Arms races operate with greater intensity in some environments than others. Races are more intense on large landmasses than small. Hence the common pattern in both biological evolution and human social evolution that isolated small continents and islands are especially vulnerable to invasion when their isolation ends. And arms races may be more intense, and the pace of evolution correspondingly greater, in the (more or less) 2-D terrestrial environment compared to the 3-D oceans.

Yet there may be something else involved in the initial move onto land – it’s sometimes among refugees from arms races that the greatest evolutionary advances arise. Fish moving onto land may have been doing it partly to get to someplace where enemies were weak or scarce. Human analogs might be the early Ionian Greeks fleeing the Dorian invasions, the settlers of Polynesia lighting out for the territories to escape a lowly position in a social order of ranked lineages, or the New England Pilgrims fleeing an un-Godly England. Or Vermeij himself – he is competitively handicapped, having lost his sight at three years old, but has made a distinguished career studying shelled invertebrates by touch.

Tutsi and Hutu

October 1993 – January 1996

In just one hundred days in 1994, some 800,000 Rwandan Tutsi were murdered under the direction of the Rwandan government, with the participation of a large part of Rwanda’s Hutu majority population. This was genocide, the last major genocide of the twentieth century. However US diplomats were forbidden to use the word. Calling it genocide would have obliged the international community to intervene.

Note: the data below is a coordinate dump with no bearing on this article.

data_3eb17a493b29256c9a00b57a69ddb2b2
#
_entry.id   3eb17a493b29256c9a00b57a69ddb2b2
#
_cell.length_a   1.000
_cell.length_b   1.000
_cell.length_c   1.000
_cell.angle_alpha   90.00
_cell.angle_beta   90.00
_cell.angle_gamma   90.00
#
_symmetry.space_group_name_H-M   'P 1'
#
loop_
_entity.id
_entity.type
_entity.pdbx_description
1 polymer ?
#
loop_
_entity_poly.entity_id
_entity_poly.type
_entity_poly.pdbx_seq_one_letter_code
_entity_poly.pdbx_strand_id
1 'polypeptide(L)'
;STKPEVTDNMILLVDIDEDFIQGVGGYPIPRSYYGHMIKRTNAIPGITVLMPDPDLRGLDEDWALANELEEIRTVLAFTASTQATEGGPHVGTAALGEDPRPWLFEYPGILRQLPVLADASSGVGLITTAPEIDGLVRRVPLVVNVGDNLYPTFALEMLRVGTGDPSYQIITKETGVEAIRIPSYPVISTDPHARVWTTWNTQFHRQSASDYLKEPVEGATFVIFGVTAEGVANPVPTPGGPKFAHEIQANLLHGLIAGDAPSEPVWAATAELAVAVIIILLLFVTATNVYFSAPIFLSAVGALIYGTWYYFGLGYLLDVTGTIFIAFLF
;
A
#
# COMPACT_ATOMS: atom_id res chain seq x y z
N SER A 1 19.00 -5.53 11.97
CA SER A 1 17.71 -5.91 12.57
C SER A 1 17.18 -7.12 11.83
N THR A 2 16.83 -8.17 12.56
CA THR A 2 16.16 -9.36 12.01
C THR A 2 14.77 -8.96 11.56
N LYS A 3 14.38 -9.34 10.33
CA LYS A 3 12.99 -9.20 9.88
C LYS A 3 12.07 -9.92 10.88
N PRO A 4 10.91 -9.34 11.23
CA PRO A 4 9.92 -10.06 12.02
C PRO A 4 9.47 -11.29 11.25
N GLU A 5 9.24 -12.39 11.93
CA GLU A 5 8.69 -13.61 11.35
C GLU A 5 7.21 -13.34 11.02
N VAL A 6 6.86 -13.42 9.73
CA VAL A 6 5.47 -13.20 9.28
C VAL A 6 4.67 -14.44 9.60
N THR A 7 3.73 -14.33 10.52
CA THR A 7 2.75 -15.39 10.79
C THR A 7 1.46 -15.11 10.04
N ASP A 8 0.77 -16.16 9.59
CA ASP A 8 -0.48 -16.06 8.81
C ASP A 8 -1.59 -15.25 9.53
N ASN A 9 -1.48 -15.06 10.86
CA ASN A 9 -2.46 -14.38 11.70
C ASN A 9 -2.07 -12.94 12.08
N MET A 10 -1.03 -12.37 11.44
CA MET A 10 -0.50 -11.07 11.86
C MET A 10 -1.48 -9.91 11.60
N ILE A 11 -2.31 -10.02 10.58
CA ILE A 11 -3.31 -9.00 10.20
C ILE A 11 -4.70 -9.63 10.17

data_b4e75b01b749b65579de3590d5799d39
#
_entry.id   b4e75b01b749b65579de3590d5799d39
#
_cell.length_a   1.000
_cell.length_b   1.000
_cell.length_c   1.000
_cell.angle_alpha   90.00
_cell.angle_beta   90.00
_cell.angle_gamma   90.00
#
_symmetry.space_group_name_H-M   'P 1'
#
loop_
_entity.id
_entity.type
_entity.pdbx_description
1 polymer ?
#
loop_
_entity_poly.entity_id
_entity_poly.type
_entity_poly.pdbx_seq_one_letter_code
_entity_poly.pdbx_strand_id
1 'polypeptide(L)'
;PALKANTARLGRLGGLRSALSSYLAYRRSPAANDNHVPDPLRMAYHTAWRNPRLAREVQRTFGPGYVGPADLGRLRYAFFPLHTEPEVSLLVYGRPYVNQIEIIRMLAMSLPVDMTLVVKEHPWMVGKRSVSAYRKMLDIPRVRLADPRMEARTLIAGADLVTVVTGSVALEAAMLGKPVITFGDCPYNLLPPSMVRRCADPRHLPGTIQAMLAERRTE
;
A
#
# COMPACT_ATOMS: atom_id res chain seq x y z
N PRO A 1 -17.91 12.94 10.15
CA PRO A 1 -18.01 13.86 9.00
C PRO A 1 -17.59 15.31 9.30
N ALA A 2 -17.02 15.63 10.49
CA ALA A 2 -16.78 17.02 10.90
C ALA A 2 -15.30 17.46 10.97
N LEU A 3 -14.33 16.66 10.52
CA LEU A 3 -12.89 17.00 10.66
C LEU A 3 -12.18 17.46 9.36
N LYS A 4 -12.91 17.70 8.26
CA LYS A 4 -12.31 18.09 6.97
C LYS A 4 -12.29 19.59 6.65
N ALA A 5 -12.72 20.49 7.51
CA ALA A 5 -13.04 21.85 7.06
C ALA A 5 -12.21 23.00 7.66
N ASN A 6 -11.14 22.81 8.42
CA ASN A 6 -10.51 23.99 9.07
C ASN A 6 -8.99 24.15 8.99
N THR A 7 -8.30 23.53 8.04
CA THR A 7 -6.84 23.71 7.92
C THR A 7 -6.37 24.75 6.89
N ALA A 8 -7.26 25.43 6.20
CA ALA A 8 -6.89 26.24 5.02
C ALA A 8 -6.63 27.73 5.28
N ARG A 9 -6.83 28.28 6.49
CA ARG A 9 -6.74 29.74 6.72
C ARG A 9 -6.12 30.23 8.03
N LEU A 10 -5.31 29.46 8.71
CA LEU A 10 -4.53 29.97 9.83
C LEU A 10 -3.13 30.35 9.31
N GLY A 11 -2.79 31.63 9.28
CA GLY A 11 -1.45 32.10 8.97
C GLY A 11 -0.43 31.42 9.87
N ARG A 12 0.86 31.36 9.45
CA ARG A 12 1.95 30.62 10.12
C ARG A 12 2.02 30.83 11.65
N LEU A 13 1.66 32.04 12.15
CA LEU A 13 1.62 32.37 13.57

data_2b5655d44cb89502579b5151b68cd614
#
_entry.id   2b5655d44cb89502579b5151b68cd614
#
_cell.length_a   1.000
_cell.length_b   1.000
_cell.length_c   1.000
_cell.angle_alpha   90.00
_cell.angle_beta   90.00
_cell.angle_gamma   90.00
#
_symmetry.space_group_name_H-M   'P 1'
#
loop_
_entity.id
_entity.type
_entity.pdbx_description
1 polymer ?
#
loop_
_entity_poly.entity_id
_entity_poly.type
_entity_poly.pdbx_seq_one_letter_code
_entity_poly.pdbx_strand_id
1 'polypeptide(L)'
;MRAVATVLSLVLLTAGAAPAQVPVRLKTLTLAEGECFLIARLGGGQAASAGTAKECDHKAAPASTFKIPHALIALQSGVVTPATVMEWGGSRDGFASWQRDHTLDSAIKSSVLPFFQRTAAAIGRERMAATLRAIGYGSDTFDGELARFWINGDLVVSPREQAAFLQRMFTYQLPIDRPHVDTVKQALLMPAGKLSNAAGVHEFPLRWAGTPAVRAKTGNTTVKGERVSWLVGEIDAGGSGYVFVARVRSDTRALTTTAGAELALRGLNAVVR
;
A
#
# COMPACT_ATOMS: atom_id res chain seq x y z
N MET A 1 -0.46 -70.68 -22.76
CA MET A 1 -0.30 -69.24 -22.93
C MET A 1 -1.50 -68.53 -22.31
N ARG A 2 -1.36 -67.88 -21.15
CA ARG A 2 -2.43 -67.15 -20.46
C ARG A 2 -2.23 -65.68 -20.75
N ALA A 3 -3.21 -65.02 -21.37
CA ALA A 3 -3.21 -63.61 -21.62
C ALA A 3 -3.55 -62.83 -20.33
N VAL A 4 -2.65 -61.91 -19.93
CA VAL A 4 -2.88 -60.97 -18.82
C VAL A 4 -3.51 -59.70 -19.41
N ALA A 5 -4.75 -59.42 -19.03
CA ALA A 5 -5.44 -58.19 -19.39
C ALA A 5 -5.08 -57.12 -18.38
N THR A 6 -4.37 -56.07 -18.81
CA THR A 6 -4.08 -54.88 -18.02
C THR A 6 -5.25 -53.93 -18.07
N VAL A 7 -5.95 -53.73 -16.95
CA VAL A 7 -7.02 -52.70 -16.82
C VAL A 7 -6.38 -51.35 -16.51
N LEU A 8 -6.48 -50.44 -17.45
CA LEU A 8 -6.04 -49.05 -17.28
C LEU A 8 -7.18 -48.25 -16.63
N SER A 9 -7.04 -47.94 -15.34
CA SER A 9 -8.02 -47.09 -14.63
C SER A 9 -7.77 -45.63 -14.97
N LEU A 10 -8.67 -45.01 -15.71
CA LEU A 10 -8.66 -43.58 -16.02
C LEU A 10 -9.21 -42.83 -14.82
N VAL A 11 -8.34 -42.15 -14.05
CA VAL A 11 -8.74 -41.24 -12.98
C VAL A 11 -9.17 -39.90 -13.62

A few comments:

The internal violence in Rwanda was closely linked to external conflict. Next door to Rwanda is Burundi, with a similar demography – a Tutsi minority and a Hutu majority. But politics took a different course in the two countries. In Rwanda the Hutu took power when the country attained its independence in 1963, and the government directed massacres of Tutsi. Meanwhile, in independent Burundi, the Tutsi dominated. In 1972 100,000 Hutu were massacred there. The next year saw anti-Tutsi riots in Rwanda. The genocide in 1994 followed a seizure of power by Hutu extremists, who played on fears of a Tutsi takeover. French political scientist Jacques Semelin calls Rwanda and Burundi “ethnic false twins.” He notes similar “fratricidal duos” in the case of other twentieth century genocides – Serbia and Croatia, Nazi Germany and the Soviet Union, Ottoman Turkey and Czarist Russia. In each case, mass killing of ethnic minorities – of Croats, Jews, Armenians –  was tied, in the minds of the perpetrators at least, to life-and-death external threats.